From NOT A LOT OF PEOPLE KNOW THAT
By Paul Homewood
h/t It doesn’t add up
This is a very good overview of the state of our current energy policy by Kathryn Porter, who is an energy consultant:
Earlier this week I had the pleasure of speaking at the Energy Industries Club dinner on the subject of energy security…here is a copy of my remarks…
Good evening everyone, I’m delighted to be here for the inaugural evening meeting of the Energy Industries Club.
I feel under some pressure with a dinner-time speech to be entertaining. I was scarred a few years ago at a dinner where an EU Commissioner gave a speech between the starter and main course. He wasn’t brief. By the time the charred remnants of the main course were served even the most die-hard Remainers were dreaming of Brexit!
So we successfully avoided that pitfall, but I still feel the pressure. I might be tempted to throw in the odd joke or witty one-liner. I’ll do my best…
As you may know, following the recent Budget, we have a new approach to energy policy: Gaslighting.
It’s kind of you to laugh but that’s not actually a joke. That really is how I feel about large parts of our energy policy at the moment.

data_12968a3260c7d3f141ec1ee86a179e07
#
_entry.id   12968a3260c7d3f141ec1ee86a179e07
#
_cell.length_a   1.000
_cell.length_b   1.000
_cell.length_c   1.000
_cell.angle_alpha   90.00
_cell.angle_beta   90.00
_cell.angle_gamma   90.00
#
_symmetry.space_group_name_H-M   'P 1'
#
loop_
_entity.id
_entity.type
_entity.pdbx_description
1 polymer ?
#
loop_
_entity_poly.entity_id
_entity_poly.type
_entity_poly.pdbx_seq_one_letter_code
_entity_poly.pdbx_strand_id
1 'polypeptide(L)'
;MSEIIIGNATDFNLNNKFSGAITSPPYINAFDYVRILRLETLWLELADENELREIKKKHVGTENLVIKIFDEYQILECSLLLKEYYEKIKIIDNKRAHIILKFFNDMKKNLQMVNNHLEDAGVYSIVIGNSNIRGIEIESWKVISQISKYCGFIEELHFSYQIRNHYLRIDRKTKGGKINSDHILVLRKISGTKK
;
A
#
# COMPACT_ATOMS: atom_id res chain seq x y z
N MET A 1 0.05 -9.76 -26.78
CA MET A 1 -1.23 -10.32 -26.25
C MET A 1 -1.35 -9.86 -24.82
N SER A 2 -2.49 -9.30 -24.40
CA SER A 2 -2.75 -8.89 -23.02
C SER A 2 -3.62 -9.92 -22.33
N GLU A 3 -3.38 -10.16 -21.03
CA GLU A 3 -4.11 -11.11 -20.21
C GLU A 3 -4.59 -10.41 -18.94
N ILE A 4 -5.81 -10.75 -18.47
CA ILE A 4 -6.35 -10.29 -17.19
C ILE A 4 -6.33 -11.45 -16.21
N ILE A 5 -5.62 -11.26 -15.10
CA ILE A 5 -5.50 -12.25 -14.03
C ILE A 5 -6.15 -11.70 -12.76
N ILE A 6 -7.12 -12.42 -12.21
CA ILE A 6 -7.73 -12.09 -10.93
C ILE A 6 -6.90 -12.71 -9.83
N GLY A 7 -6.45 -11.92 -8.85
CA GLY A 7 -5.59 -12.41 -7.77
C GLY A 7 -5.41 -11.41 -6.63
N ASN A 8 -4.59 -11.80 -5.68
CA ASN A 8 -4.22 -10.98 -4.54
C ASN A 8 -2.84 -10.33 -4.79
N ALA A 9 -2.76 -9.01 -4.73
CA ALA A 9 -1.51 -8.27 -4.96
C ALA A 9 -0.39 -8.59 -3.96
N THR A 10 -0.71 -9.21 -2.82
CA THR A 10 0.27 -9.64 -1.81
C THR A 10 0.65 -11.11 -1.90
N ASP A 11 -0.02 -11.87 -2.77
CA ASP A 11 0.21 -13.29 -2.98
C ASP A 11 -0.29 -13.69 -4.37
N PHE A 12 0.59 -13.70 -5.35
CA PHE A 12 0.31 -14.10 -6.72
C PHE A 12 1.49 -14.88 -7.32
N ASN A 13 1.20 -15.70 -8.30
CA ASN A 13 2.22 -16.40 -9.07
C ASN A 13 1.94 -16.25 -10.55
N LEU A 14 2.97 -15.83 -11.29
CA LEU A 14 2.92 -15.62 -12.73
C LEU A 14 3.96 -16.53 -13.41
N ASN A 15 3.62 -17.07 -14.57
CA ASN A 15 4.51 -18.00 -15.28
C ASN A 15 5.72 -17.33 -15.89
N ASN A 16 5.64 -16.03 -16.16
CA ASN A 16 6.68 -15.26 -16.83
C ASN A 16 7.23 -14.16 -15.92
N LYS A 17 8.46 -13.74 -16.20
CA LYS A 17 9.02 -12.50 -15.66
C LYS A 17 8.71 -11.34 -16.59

It goes something like this: we’re going to have cheap, reliable renewable energy based on wind and solar but we’ll need subsidies to get it going. What’s that? The weather isn’t reliable? Good point, OK right, so we’ll need subsidies for non-renewable energy to come on when it’s not windy and sunny. OK then.
Something about grid infrastructure?
Oh yes, I guess we don’t have a much of that in the sea. Good point, we’ll have to build some more. But we can delay some of it to keep costs down for consumers.
We have to pay wind farms if we can’t use the electricity they want to generate. Oh, that’s annoying. I’m sure it’s still cheap though.
OK now what?
It’s more expensive to balance the grid when generation varies with the weather.
OK I don’t care. Renewables are cheap and reliable. End of.
Does anyone else feel like they’re being gas-lit?
The full speech is here.
It covers a lot of ground, although it gets a bit wishy washy at the end, with talk of the “need to do something”. She also seems to think more demand side response will make a big difference, though in my view this you cannot control grid frequency by hoping that people switch their electrical devices off.
The next speaker will apparently be Chris Stark, CEO of the Committee on Climate Change. I can give a pretty good guess about what he will have to say:
- We must get to Net Zero
- Renewables are much cheaper
- Clean energy is good – dirty energy is bad
- Lots and lots of green jobs
- We must lead the world
Let me know if I have missed anything!
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